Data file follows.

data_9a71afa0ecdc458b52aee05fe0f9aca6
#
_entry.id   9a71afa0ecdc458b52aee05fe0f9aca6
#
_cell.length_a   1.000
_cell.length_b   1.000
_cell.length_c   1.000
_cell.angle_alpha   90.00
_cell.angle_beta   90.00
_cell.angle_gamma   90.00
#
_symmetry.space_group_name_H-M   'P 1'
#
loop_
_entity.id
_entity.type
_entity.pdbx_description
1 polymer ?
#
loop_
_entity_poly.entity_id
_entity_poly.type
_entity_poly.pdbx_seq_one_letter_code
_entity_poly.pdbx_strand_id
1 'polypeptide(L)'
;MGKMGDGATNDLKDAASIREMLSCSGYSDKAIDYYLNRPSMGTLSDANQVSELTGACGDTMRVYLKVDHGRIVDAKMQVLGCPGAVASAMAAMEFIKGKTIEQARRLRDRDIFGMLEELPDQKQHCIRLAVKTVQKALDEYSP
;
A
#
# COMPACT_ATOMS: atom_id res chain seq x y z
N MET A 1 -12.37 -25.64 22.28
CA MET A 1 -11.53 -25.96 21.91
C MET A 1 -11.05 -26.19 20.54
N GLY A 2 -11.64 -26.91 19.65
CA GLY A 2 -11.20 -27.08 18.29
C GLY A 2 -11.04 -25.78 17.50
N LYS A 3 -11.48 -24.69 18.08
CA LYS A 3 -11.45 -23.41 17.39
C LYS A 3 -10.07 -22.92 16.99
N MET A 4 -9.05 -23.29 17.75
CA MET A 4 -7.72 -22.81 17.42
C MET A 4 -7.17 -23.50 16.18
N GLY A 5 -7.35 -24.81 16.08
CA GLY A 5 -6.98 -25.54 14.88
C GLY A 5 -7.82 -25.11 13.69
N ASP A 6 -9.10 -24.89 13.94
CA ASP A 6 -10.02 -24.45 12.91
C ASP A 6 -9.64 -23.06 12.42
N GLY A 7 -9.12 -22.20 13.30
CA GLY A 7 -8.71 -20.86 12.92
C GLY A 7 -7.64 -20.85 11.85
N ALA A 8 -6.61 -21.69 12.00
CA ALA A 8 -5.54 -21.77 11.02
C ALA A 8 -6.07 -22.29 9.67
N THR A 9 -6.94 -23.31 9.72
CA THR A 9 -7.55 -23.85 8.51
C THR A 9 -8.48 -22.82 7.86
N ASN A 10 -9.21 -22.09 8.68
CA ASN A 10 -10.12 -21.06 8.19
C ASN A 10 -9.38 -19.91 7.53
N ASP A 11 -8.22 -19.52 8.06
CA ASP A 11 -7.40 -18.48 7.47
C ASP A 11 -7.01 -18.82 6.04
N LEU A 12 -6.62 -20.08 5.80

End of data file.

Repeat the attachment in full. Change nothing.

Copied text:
data_9a71afa0ecdc458b52aee05fe0f9aca6
#
_entry.id   9a71afa0ecdc458b52aee05fe0f9aca6
#
_cell.length_a   1.000
_cell.length_b   1.000
_cell.length_c   1.000
_cell.angle_alpha   90.00
_cell.angle_beta   90.00
_cell.angle_gamma   90.00
#
_symmetry.space_group_name_H-M   'P 1'
#
loop_
_entity.id
_entity.type
_entity.pdbx_description
1 polymer ?
#
loop_
_entity_poly.entity_id
_entity_poly.type
_entity_poly.pdbx_seq_one_letter_code
_entity_poly.pdbx_strand_id
1 'polypeptide(L)'
;MGKMGDGATNDLKDAASIREMLSCSGYSDKAIDYYLNRPSMGTLSDANQVSELTGACGDTMRVYLKVDHGRIVDAKMQVLGCPGAVASAMAAMEFIKGKTIEQARRLRDRDIFGMLEELPDQKQHCIRLAVKTVQKALDEYSP
;
A
#
# COMPACT_ATOMS: atom_id res chain seq x y z
N MET A 1 -12.37 -25.64 22.28
CA MET A 1 -11.53 -25.96 21.91
C MET A 1 -11.05 -26.19 20.54
N GLY A 2 -11.64 -26.91 19.65
CA GLY A 2 -11.20 -27.08 18.29
C GLY A 2 -11.04 -25.78 17.50
N LYS A 3 -11.48 -24.69 18.08
CA LYS A 3 -11.45 -23.41 17.39
C LYS A 3 -10.07 -22.92 16.99
N MET A 4 -9.05 -23.29 17.75
CA MET A 4 -7.72 -22.81 17.42
C MET A 4 -7.17 -23.50 16.18
N GLY A 5 -7.35 -24.81 16.08
CA GLY A 5 -6.98 -25.54 14.88
C GLY A 5 -7.82 -25.11 13.69
N ASP A 6 -9.10 -24.89 13.94
CA ASP A 6 -10.02 -24.45 12.91
C ASP A 6 -9.64 -23.06 12.42
N GLY A 7 -9.12 -22.20 13.30
CA GLY A 7 -8.71 -20.86 12.92
C GLY A 7 -7.64 -20.85 11.85
N ALA A 8 -6.61 -21.69 12.00
CA ALA A 8 -5.54 -21.77 11.02
C ALA A 8 -6.07 -22.29 9.67
N THR A 9 -6.94 -23.31 9.72
CA THR A 9 -7.55 -23.85 8.51
C THR A 9 -8.48 -22.82 7.86
N ASN A 10 -9.21 -22.09 8.68
CA ASN A 10 -10.12 -21.06 8.19
C ASN A 10 -9.38 -19.91 7.53
N ASP A 11 -8.22 -19.52 8.06
CA ASP A 11 -7.40 -18.48 7.47
C ASP A 11 -7.01 -18.82 6.04
N LEU A 12 -6.62 -20.08 5.80